Photoformation of hydroxyl radical on snow grains at Summit, Greenland

We measured the photoformation of hydroxyl radical (OH) on snow grains at Summit, Greenland during the spring and summer. Midday rates of OH formation in the snow phase in the summer range from 130 to , expressed relative to the liquid equivalent volume of snow. Calculated formation rates of snow-grain OH based on the photolysis of hydrogen peroxide and nitrate agree well with our measured rates during summer, indicating that there are probably not other major sources of OH under these conditions. Throughout both the spring and summer, HOOH is by far the dominant source of snow-grain OH; on average, HOOH produces approximately 100 times more OH than does . Rates of OH photoformation have a strong seasonal dependence and increase by approximately a factor of 10 between early spring and summer at midday. The rate of OH photoformation on snow grains decreases rapidly with depth in the snowpack, with approximately 90% of photoformation occurring within the top 10 cm, although OH formation occurs to depths below 20 cm. The formation of OH on snow grains likely initiates a suite of reactions in the snowpack, including the transformation of organic carbon (OC) and oxidation of halides. The reaction of OH with OC probably forms a number of volatile organic compounds (VOCs) that are potentially emitted into the atmospheric boundary layer. Indeed, our measured rates of OH photoformation on snow grains are large enough that they could account for previously reported fluxes of VOCs from the snowpack at Summit, although the relative importance of thermal desorption and photochemical production for most of these VOCs still needs to be determined.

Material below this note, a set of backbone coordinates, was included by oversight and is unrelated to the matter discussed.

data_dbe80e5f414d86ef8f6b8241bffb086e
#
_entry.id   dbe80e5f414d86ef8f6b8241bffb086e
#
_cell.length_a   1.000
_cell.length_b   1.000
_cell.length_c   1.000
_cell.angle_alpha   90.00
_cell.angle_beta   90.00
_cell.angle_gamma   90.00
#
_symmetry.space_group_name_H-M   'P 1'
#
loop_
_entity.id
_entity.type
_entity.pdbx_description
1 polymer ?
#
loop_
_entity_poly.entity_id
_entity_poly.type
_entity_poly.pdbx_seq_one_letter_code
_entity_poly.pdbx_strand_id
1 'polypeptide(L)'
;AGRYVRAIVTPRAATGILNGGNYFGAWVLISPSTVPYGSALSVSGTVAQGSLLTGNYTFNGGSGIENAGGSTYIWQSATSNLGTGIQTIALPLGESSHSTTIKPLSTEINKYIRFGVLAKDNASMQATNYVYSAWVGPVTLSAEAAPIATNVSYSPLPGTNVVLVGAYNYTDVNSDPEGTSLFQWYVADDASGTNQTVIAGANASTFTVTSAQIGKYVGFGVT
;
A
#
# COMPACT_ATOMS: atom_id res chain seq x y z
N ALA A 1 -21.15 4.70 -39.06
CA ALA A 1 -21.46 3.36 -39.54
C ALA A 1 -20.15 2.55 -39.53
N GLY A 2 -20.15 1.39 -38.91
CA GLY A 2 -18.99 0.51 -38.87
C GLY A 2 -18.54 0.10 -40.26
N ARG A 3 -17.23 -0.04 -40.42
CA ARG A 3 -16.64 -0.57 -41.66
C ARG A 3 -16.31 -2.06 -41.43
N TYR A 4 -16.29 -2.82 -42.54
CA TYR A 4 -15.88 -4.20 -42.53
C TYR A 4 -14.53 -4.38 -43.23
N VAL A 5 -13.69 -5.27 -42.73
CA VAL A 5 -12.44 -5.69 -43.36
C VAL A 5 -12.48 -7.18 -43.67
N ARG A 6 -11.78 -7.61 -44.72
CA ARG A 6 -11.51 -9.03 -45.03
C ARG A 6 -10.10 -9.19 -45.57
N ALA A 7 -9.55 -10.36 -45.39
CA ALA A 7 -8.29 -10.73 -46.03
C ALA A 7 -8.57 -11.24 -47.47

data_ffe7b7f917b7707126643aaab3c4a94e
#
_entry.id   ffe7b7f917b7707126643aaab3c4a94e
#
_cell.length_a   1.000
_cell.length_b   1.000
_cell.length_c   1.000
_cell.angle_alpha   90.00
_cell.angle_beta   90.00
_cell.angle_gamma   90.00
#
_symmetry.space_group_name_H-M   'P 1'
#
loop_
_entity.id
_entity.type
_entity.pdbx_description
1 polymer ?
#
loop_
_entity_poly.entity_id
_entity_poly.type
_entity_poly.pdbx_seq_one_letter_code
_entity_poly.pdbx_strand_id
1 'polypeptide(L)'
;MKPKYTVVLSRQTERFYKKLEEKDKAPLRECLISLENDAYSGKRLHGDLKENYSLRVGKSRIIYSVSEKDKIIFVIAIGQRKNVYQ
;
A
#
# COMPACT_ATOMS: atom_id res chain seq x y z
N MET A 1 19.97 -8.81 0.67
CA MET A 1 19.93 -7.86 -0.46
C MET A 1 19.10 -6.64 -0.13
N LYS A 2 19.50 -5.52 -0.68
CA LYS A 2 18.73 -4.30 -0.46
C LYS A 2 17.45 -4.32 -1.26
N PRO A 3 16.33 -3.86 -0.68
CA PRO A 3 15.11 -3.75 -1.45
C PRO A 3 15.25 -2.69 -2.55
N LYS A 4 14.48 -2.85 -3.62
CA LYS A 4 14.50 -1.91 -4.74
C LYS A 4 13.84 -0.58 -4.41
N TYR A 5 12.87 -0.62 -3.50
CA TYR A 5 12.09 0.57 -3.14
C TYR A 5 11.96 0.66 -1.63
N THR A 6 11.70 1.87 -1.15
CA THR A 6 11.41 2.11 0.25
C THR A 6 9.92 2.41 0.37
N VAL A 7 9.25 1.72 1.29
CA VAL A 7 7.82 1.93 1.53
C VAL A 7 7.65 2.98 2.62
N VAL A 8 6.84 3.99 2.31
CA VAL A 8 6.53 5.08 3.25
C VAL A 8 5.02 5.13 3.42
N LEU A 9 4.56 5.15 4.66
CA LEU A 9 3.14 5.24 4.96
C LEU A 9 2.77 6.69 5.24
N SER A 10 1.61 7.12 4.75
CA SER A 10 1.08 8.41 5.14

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Authors: Anastasio, Cort, Galbavy, Edward S., Hutterli, Manuel, Burkhart, John F., Friel, Donna K.

1 January, 2007
Atmospheric Environment / 41
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